If you know your eye shape, you are halfway to becoming the master of your own make-up.

Years of doing your own make-up means you already know what looks good on your eyes, where to add mascara and how far out to take the eyeliner. You naturally know what looks good without really knowing why. If you know your eye shape, you’ll be armed with the reason why certain make-up techniques do or do not work for you.

To determine your eye shape, look in the mirror at the position of your eyes on your face.

Wide set

You’re wide set if: The space between your eyes is larger than the length of one eye.

How to use make-up to your advantage: Avoid exaggerating the outer corners of your eyes as this will enhance the width.

Steer clear of winged-out eyeliner and flicking eyelashes. Instead blend your eyeshadow upwards and inwards. Using a darker tone on the inner corner will counteract the width.

Close set

You’re close set if: The space between your eyes is smaller than the length of one eye.

How to use make-up to your advantage: Exaggerate the outer corners to create the appearance of wide-set eyes. Use winged-eyeliner techniques and flicking eyelashes. Use a small amount of highlighter on the inner corner to create a widened effect.

Deep set

You’re deep set if: The eyes sit further back into the eye socket.

How to use make-up to your advantage: Avoid using a shimmery highlighter on the brow bone, as this will make the socket look deeper. Instead use highlight and shimmery tones on the eyelid.


You’re protruding set if: The eyes sit further out of the eye socket.

How to use make-up to your advantage: Use a darker-toned matte eyeshadow on the eyelid. Do not be afraid to add eyeliner, especially black, this will create the illusion that the eye is sitting deeper in the socket.

After determining your eye position, the next step is to look at the eye shape.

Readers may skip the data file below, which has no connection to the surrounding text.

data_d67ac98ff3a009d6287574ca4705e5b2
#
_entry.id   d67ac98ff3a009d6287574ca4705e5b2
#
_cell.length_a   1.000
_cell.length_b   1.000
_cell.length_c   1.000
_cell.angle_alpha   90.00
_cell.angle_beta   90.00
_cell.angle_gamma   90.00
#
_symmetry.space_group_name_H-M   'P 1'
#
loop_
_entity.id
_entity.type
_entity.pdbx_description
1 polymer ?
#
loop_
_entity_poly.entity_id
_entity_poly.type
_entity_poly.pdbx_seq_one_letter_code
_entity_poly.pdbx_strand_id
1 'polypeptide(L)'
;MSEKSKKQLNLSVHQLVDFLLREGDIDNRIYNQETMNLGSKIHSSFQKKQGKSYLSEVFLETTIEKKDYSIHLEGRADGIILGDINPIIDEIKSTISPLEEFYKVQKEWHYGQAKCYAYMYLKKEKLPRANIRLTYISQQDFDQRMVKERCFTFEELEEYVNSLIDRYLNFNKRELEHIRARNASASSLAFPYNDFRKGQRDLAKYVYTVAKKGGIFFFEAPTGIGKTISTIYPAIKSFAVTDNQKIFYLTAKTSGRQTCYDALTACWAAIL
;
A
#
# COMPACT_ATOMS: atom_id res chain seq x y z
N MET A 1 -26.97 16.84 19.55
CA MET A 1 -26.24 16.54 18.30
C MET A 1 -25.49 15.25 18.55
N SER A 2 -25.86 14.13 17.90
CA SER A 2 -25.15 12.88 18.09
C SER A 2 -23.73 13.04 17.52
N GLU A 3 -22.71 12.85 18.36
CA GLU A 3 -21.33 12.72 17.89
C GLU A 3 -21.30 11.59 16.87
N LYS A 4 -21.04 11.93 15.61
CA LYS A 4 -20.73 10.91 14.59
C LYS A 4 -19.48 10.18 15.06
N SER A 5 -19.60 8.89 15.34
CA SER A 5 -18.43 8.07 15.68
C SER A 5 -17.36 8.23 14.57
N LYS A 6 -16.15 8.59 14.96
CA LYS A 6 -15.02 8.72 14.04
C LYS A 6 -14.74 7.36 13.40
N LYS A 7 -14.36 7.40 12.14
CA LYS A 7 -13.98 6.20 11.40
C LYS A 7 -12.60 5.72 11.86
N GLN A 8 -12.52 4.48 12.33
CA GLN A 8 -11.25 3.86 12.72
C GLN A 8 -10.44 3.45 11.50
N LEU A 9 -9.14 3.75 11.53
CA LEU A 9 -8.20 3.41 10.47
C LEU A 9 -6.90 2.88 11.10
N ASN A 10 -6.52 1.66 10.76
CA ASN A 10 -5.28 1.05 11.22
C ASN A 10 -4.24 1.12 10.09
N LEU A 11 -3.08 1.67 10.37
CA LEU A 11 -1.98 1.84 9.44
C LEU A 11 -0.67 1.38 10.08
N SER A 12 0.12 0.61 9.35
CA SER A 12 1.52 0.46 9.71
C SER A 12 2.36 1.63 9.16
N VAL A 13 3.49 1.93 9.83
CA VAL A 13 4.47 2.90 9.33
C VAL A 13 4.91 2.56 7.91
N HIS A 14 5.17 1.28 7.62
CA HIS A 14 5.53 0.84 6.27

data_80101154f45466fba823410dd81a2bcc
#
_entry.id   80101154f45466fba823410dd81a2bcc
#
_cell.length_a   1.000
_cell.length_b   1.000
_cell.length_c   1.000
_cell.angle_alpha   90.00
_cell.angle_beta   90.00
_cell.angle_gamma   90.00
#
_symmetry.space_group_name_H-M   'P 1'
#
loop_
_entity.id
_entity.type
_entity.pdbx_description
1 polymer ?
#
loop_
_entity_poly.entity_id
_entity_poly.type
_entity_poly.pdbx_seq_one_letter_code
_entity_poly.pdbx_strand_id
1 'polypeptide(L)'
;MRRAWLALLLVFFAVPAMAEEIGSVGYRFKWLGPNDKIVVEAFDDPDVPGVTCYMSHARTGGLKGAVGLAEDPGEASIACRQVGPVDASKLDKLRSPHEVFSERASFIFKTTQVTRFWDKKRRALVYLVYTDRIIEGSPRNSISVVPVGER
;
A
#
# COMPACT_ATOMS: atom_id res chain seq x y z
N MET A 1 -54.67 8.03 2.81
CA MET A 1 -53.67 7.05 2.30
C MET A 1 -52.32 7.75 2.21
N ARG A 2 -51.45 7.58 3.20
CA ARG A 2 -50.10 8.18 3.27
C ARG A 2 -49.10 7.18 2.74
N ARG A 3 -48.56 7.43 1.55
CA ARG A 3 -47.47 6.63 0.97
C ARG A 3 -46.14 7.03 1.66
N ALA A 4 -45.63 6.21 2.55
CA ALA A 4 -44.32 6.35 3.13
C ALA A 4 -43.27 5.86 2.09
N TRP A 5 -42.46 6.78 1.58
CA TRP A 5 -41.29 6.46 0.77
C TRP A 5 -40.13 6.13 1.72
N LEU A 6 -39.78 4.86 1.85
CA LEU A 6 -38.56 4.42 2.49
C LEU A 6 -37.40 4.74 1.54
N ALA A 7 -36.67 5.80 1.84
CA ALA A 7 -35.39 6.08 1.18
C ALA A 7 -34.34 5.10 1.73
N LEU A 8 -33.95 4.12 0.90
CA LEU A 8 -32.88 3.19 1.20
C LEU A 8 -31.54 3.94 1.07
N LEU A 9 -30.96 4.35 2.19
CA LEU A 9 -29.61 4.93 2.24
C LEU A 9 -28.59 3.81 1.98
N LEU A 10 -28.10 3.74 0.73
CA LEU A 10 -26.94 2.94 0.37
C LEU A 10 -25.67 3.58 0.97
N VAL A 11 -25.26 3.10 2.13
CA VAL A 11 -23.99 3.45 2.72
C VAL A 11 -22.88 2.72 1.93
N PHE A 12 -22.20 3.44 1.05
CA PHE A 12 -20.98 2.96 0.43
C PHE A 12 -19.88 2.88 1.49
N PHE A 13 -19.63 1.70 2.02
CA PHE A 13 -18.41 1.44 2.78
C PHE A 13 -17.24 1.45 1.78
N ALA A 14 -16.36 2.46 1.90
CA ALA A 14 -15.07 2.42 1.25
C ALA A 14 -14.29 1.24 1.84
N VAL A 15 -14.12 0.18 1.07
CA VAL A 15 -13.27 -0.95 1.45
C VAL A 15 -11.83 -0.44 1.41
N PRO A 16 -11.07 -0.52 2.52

More than likely, you’ll have a combination of these:


Peaking at both outer and inner corners, almond eyes are, as their name suggests, in the shape of an almond. This is one of the easiest eye shapes to work with as you can use any make-up technique.

Round Eyes

There are no peaks to a round-shape eye, the height is almost the same size as the width. To enhance your round eye shape, try using eyeliner in the centre of your upper and lower lash line, tapering down at either side. Focus your mascara on the middle lashes to emphasise your Bambi doe eyes.

Large Eyes

The description of large or small eyes, is in reference to the rest of the features of your face. Large eyes are always fun to work with as you have the space to experiment. If you have large eyes, be cautious of bold lip colours, as this can create an overly strong make-up look.

Small Eyes

If your eyes are not your prominent feature, do not despair. They can still be enhanced with make-up. The more you exaggerate the outer corners, the bigger your eyes will look. Flick out your eyeliner, amp up your mascara and add a set of fake lashes into the mix. Goodbye small eyes!

Down-turned Eyes

This is where the outer corner of the eye turns down and gives a sad look. The best way to combat this is to make sure your eye shadow and eyeliner do not follow the natural eye line. Instead, stop your shadow and liner just before the end of your eye. This will keep your eyes turned up and looking happy.

Hooded Eyes

The dreaded hooded eye is very unpopular with make-up artists. No matter how much eye shadow we use, as soon as the client opens their eyes, all of the handy work disappears. The hooded eye is characterised by the skin above the socket line “hooding” over the eyelid. Sadly this becomes more common with ageing. White eyeliner on the bottom lash line will open up the eyes, making them look bigger and more awake. By using warmer eyeshadow tones, your eyes will look refreshed and lifted. Avoid cooler tones, as they tend to bring everything down.

Remember: Your eye shape is unique to you and a combination of different elements. There are no rules in make-up. Just like in art — these are only guidelines.


© The West Australian